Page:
“At the Townhall meeting, the Secretary-General reiterated that ‘gender equality is a question of power’, which requires ‘many more women in positions of leadership to change the power structure’. By working to educate and empower and enable women and girls, Soroptimists have an important role in helping his words become a reality.”
One way to make sure COVID-19 recovery is gender-responsive is to ensure that women are leaders and decision-makers – which is what this CSW is all about. Perhaps more countries should adopt Guterres’s activist approach. At this Townhall, he was clear that he could not wait the 130 years it would take for gender parity to happen “naturally”. Instead, he strongly supports the use of quotas. His own use of them at the UN has meant that women hold 50% of UN leadership positions that he can appoint. It is this kind of positive action that could stop national COVID task forces from being dominated by men, which we know means that women and girls are being left behind in COVID recovery efforts.
Advocacy in Action: What happens next?
We don’t have to wait for the UN to organise events in order to ask questions or share Soroptimist International’s views. You can stay involved in CSW this year by reaching out to your state’s delegation and asking them what they are doing to promote women’s leadership and decision making, to ensure women’s and girls’ participation in public life and to make sure gender equality is embedded in all COVID-19 responses.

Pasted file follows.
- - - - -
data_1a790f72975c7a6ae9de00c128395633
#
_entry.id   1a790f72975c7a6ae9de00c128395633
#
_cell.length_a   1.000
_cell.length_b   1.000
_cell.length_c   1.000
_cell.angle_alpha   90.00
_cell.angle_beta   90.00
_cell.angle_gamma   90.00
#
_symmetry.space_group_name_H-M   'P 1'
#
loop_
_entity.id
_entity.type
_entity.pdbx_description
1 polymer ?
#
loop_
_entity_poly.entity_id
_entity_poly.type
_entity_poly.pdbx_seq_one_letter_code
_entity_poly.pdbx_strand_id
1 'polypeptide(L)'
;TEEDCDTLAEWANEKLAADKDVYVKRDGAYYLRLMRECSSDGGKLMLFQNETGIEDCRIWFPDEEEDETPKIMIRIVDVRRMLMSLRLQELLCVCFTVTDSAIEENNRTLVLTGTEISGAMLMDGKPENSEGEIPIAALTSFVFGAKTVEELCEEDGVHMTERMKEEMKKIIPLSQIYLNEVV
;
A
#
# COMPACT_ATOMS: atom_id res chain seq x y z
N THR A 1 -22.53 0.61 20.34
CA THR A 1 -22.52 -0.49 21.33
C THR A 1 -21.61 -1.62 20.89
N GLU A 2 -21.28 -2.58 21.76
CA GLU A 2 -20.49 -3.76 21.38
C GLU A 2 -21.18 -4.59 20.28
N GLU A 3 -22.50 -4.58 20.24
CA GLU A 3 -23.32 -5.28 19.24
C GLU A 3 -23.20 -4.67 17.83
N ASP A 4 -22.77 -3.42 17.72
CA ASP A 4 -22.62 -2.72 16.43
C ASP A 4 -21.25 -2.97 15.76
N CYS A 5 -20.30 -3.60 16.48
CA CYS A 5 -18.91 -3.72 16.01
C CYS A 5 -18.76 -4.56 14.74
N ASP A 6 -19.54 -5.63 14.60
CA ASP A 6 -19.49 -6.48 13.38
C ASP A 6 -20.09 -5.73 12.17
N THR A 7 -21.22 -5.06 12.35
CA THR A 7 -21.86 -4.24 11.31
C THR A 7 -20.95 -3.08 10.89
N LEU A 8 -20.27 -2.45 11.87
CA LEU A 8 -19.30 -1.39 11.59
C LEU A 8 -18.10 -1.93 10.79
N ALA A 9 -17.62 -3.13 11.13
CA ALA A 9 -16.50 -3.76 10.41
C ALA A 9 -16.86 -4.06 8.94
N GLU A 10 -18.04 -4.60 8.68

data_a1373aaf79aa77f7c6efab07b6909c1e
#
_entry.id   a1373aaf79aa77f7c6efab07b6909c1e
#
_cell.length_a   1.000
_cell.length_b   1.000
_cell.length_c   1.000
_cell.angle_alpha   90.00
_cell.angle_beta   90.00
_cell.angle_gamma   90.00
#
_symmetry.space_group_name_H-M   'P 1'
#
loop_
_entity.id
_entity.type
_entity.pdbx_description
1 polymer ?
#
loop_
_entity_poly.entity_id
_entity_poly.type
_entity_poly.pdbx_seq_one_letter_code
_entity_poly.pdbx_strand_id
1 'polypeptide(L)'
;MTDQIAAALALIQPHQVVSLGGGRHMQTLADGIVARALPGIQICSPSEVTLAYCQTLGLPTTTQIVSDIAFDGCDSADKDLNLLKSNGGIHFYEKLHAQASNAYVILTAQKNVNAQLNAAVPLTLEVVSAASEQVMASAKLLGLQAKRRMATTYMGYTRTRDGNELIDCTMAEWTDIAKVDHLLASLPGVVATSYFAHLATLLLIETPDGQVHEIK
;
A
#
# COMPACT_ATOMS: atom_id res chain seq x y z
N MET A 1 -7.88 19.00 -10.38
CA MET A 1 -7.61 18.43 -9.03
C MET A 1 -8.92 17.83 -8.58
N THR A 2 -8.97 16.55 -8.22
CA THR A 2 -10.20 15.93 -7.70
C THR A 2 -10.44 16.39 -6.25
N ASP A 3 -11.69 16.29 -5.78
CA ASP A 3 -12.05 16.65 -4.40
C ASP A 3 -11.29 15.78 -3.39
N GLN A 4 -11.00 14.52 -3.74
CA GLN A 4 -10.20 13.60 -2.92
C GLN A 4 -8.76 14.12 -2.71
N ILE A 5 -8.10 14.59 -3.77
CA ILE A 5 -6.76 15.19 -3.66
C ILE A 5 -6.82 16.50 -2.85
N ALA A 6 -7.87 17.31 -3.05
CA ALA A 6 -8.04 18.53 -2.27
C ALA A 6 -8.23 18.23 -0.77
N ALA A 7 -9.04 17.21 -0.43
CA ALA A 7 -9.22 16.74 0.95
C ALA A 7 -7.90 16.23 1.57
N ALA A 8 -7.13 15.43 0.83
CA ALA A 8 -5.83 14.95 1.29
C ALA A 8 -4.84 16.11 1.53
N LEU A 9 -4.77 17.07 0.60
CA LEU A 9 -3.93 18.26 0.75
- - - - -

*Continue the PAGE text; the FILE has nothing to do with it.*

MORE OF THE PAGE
Here are some ideas for questions you can ask:
- Part of ensuring women’s leadership at the UN is increasing the space for civil society. Changes in consultation and inclusion processes because of COVID-19 has really narrowed opportunities for us to engage. How will your office support increased inclusion of civil society during negotiations? What commitments will your government make?
- States have long agreed in writing that women need to be leaders and decision makers, yet we’re still waiting for meaningful change. What needs to happen at CSW to make that change happen?
- When women are leaders, their excellent track records speak for themselves. Actions and programmes are more sustainable, peace becomes longer lasting, and societies become less fragile. But still there are so many barriers to women’s leadership – we need to bridge the gap between saying women’s leadership is essential, knowing they excel in leadership positions, and ensuring women’s equal participation. Civil society has always said and shown this, now governments need to act. What can be done to promote action?
- Both before and during COVID-19, many governments have cut funding to organisations which provide essential services to women and girls, including shelters, healthcare services and others. At the same time, they expect these organisations to be doing more and responding to COVID-19. What needs to happen for governments to recognise the hypocrisy of this approach?
To watch the recording of the Virtual Townhall Meeting, click HERE.